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Ken Borland

Kenneth Stainbank Nature Reserve 0

Posted on August 12, 2017 by Ken


The Kenneth Stainbank Nature Reserve, in the southern Durban suburb of Yellowwood Park, is a five-star birding venue which provides a fine selection of more than 200 KwaZulu-Natal species.

Visiting on a partly cloudy, warm spring morning in October 2016, the place was alive with bird song and I knew I was in for a treat.

Because the 253 hectare reserve is mostly coastal evergreen forest and grassland, a Greyheaded Bush Shrike was not what I was expecting to see, especially since the Birds in Reserves atlasing project had it recorded on just five of 404 cards submitted through the year at Stainbank Nature Reserve.

But there the handsome Greyheaded, the largest bush shrike in Southern Africa, was, calling loudly as the morning warmed up, its trademark mournful hoot coming from a tree along a stream.

Nearby, Purplecrested Lourie, by contrast a typical bird of this area, was also calling loudly, along with Blackheaded Orioles from the tops of trees.

Searching the tops of the trees, which included many impressive Yellowwoods, proved to be fruitful in general, as well as throwing up one or two surprises. A Bronze Mannikin was all on its own on top of one tree and, deep in the forest, there was even a Kurrichane Thrush, which usually favours drier woodland, on top of a tree!

Even a dead tree was a good place for birds, with three White-eared Barbet, inevitably, on top of one. These subtropical lowlands specials are often seen perched prominently on bare branches.

There are various trails to walk along in Stainbank Nature Reserve, as well as bush tracks one can drive along, and Tambourine Dove went whizzing along one of these, while Gymnogene was also spotted soaring over the forest.

The forest is best explored on foot and a quiet stroll can lead to some lucky glimpses. I surprised a pair of Hadeda Ibis along a shady path so the hiking boots were obviously in good stealth mode!

A Southern Black Flycatcher swooped away with a caterpillar and a couple of Olive Sunbird were quite confiding as they flew out from below the leaves of the Large-Leaved Dragon Tree, a typical denizen of coastal dunes.

A Forest Weaver was moving down a tree trunk and a pair of Southern Black Tit were also quite low down in the foliage.

Sometimes just sitting quietly and waiting for the birds to come to you is also effective and a Natal Robin came to investigate while I was eating an orange.

Never mind the birds and trees, there is also a nice sprinkling of game in the Kenneth Stainbank Nature Reserve and a young Bushbuck was close to a herd of zebra, all feeding contentedly, to sum up a decidedly refreshing, tranquil morning.


Where is Kenneth Stainbank Nature Reserve?


Sightings list

Vervet Monkey

Yellowbilled Kite

Tambourine Dove

Plains Zebra

Blackheaded Oriole

Yellowbellied Bulbul

Bronze Mannikin

Hadeda Ibis


Purplecrested Lourie

Greyheaded Bush Shrike

Forktailed Drongo

Blackcollared Barbet

Red Duiker

Southern Black Flycatcher


Olive Sunbird

Forest Weaver

Kurrichane Thrush

Little Swift

Speckled Mousebird

Cape White-Eye

Yellow Weaver

Tawnyflanked Prinia

Southern Black Tit

White-Eared Barbet

Natal Robin

Blackheaded Heron



Sheer delight for SA rugby 0

Posted on July 25, 2017 by Ken


Following the awful disappointments of 2016, what a sheer delight the last three weeks of Springbok rugby have been, culminating in the series whitewash over France in front of more than 55 000 people at Ellis Park, as well as a wonderful game the night before at Orlando Stadium between the SA A and French Barbarians sides.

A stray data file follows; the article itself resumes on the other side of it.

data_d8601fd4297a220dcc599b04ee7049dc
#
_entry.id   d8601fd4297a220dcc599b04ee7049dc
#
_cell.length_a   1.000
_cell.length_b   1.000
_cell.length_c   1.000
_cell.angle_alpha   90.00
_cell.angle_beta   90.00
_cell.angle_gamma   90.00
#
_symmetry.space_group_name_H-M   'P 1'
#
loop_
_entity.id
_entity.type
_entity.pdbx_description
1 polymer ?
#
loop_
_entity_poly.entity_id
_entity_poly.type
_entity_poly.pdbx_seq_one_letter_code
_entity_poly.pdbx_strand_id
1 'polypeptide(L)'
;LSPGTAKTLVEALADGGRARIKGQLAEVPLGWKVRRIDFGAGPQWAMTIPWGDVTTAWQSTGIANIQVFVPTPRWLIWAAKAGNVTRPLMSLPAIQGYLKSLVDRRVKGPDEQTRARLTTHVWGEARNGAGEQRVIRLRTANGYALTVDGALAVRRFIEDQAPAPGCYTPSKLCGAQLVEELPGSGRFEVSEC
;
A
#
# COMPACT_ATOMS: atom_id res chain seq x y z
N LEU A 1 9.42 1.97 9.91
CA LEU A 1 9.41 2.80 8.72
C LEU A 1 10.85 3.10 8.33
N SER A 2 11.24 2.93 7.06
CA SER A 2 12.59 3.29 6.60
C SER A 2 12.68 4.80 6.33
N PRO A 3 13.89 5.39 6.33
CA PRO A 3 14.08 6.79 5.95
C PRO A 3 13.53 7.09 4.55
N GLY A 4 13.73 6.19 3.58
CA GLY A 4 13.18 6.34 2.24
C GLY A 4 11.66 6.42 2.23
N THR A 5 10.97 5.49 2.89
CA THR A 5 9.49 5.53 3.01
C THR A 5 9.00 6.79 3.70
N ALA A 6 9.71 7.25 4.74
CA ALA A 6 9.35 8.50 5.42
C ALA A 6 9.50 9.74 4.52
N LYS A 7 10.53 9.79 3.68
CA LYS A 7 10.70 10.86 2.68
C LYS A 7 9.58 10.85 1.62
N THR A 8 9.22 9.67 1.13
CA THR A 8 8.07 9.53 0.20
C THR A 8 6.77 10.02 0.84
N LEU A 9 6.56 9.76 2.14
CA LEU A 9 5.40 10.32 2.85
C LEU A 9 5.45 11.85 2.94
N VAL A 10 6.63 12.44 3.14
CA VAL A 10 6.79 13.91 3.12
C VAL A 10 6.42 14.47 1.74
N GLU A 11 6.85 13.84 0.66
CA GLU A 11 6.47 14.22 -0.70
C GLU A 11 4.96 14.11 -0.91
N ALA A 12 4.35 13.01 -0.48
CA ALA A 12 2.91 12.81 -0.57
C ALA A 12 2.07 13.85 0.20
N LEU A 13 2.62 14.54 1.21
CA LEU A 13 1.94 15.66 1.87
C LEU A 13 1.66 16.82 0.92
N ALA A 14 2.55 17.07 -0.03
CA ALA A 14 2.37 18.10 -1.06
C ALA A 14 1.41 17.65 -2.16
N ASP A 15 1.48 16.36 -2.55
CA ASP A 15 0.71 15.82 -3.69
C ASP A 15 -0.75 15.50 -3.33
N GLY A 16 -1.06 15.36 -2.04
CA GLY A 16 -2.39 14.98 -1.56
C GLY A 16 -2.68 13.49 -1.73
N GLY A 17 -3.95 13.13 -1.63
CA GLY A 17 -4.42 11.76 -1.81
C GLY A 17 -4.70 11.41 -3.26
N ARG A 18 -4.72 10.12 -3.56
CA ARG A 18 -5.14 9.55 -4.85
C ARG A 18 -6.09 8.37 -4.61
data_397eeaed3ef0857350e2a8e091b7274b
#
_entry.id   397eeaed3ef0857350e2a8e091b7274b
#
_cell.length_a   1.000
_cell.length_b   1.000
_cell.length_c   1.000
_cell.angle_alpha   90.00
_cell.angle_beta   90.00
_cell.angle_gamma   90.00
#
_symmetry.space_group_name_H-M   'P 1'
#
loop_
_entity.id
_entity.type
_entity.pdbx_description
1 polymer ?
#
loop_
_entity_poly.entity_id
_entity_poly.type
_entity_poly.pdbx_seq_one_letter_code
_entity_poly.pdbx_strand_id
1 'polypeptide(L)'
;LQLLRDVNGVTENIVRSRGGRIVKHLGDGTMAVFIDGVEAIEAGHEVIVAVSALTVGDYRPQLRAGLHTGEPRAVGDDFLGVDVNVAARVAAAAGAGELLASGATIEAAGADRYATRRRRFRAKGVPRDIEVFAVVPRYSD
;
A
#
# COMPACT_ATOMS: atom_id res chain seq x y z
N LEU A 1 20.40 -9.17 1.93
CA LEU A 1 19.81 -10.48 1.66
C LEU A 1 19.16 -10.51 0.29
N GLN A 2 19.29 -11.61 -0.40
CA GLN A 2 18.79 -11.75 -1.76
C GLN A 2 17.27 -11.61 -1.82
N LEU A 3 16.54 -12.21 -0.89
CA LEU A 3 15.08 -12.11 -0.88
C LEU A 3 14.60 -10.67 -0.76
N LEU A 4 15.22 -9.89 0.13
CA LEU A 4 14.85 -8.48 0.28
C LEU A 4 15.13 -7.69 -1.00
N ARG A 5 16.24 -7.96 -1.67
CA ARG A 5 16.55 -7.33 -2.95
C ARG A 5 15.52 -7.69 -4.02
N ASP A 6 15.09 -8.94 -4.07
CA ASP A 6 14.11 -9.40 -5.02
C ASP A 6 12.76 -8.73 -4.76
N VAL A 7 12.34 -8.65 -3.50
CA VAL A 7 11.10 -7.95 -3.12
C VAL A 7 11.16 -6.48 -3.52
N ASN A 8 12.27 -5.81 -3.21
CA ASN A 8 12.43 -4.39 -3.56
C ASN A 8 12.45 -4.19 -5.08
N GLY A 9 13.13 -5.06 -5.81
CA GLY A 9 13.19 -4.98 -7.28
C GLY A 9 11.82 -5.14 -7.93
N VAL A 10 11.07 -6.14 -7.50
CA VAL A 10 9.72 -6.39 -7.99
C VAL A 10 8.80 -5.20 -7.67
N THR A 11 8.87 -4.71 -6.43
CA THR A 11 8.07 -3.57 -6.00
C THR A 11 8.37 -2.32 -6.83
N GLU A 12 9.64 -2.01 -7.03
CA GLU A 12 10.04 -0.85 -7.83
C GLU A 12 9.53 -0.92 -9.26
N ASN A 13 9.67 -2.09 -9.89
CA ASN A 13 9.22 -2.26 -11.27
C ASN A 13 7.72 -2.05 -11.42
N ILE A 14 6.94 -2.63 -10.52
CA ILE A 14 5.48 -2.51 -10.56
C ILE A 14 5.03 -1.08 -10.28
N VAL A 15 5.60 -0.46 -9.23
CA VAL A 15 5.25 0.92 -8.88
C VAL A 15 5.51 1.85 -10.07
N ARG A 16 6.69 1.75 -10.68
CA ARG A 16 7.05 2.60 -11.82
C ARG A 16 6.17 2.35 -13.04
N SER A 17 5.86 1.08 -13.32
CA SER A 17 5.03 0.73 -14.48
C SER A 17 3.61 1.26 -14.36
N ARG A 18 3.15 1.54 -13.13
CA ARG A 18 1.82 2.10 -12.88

Apart from the winning, up-tempo rugby played by both the Springboks and their second-stringers, the other similarity between the two teams is that both clearly enjoy a wonderful team culture.

It cannot be understated how important a role a good team environment will play in the success of a side and we saw last year how the Proteas cricket team drastically improved their results after a “culture camp”.

At the top level, teams are very similar in terms of physicality, conditioning and skill, so the crucial extra 1% that gives sides the edge is often found on the mental side of sport – happy players committed to a cause or a “brotherhood”, to use the in-vogue expression, will give more out on the field.

Sure, Brendan Venter and Franco Smith have come along and brought considerable technical expertise to the Springboks, but I have never, in 25 years of covering South African rugby, seen a squad speak more about just how happy they were to be together and how much they loved the environment than the current group under Allister Coetzee and his fellow coaches. The captaincy of Warren Whiteley must also be mentioned because there’s no doubt he has played a big role in the team culture as well.

It is a similar culture, borne from adversity, that is seen in Whiteley’s Lions team and it is also evident in the SA A side under Johan Ackermann. It was clearly displayed at the end of the game against the French Barbarians in Orlando when scrumhalf Jano Vermaak was spontaneously, just for the sheer joy of it, lifted on to the shoulders of his team-mates after kicking the last conversion, and when the whole squad sang stirring songs together, bobbing in a tight embrace, after the trophy presentation.

The fact that Ackermann has managed to create that culture in the SA A side in just a few weeks is testament to what a fine coach he is and hopefully he will be back in South Africa soon after increasing his experience and knowledge with Gloucester in the United Kingdom.

Ackermann, a former Springbok lock, first made his name as a coach through his technical and tactical acumen in the set-pieces, but he also has the ability to inspire a team, a crucial man-management skill in any coach.